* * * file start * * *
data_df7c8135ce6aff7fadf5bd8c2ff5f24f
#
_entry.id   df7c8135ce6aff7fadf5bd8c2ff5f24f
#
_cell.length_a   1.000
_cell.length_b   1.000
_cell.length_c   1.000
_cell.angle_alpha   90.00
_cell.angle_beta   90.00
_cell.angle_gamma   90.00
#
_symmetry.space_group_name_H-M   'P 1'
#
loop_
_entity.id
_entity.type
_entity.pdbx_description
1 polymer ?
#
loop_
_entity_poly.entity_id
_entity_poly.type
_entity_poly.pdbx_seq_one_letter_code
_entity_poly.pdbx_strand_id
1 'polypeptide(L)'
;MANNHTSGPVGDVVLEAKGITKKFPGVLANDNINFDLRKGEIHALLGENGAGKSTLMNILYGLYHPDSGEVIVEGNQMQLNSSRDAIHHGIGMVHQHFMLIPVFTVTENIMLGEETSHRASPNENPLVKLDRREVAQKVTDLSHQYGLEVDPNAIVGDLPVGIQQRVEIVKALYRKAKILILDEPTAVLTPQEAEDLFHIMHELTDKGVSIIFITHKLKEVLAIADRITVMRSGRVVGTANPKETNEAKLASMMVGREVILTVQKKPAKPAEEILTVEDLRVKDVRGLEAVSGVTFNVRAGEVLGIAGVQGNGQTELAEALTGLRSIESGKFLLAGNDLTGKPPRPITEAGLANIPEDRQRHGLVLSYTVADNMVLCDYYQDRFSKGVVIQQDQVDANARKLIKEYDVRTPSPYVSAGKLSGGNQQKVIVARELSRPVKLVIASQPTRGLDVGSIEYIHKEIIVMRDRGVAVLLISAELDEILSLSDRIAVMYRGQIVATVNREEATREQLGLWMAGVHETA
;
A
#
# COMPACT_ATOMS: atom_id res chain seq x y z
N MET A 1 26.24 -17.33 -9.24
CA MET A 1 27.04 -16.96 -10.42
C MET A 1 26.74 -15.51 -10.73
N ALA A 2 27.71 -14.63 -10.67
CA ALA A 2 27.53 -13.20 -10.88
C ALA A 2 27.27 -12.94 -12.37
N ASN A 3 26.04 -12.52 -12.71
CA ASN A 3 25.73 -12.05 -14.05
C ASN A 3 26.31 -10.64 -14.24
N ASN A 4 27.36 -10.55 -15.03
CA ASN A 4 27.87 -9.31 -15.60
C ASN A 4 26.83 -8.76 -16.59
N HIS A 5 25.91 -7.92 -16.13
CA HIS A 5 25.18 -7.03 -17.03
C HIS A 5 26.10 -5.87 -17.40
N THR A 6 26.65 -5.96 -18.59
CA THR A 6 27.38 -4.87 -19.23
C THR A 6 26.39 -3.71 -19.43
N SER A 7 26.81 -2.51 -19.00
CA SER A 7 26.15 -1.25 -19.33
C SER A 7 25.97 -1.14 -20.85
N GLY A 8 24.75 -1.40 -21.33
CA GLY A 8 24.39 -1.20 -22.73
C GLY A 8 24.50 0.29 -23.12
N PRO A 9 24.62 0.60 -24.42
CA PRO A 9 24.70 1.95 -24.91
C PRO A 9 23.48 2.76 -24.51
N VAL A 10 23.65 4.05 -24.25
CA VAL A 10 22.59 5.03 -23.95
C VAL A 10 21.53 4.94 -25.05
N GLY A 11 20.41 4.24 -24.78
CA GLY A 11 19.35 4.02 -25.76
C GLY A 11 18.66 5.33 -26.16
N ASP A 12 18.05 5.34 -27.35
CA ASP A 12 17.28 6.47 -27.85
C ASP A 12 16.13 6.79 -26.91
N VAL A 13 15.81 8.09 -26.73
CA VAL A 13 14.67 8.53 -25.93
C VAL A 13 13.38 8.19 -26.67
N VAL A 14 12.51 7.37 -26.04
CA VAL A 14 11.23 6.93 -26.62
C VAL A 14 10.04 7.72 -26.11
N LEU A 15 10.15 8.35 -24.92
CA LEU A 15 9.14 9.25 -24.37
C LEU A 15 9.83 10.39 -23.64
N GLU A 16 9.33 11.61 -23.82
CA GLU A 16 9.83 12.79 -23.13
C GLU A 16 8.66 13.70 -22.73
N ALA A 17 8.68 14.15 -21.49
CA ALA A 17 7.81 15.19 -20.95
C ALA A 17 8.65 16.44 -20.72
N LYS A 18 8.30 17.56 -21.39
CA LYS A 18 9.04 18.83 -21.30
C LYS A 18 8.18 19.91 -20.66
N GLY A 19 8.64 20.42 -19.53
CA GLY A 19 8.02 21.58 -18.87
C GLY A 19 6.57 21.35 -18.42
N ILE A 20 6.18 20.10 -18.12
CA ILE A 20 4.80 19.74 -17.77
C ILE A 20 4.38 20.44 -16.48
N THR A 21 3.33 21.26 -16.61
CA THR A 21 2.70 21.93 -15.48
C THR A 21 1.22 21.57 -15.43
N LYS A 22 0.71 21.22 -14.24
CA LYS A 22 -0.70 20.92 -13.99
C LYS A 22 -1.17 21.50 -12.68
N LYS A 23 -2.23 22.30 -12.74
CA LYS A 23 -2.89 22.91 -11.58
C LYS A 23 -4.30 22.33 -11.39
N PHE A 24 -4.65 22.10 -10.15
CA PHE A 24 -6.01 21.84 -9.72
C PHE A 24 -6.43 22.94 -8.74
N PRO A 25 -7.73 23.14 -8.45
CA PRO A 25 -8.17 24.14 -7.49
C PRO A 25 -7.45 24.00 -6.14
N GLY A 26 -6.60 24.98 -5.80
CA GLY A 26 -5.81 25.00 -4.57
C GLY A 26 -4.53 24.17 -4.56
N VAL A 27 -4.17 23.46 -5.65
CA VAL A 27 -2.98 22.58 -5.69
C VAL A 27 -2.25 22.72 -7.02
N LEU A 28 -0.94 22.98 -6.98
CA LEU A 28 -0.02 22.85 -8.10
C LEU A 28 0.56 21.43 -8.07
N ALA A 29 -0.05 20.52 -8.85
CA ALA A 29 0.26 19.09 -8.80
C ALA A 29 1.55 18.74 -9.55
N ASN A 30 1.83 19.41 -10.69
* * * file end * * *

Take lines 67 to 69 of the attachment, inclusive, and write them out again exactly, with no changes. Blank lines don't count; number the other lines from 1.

N VAL A 13 15.81 8.09 -26.73
CA VAL A 13 14.67 8.53 -25.93
C VAL A 13 13.38 8.19 -26.67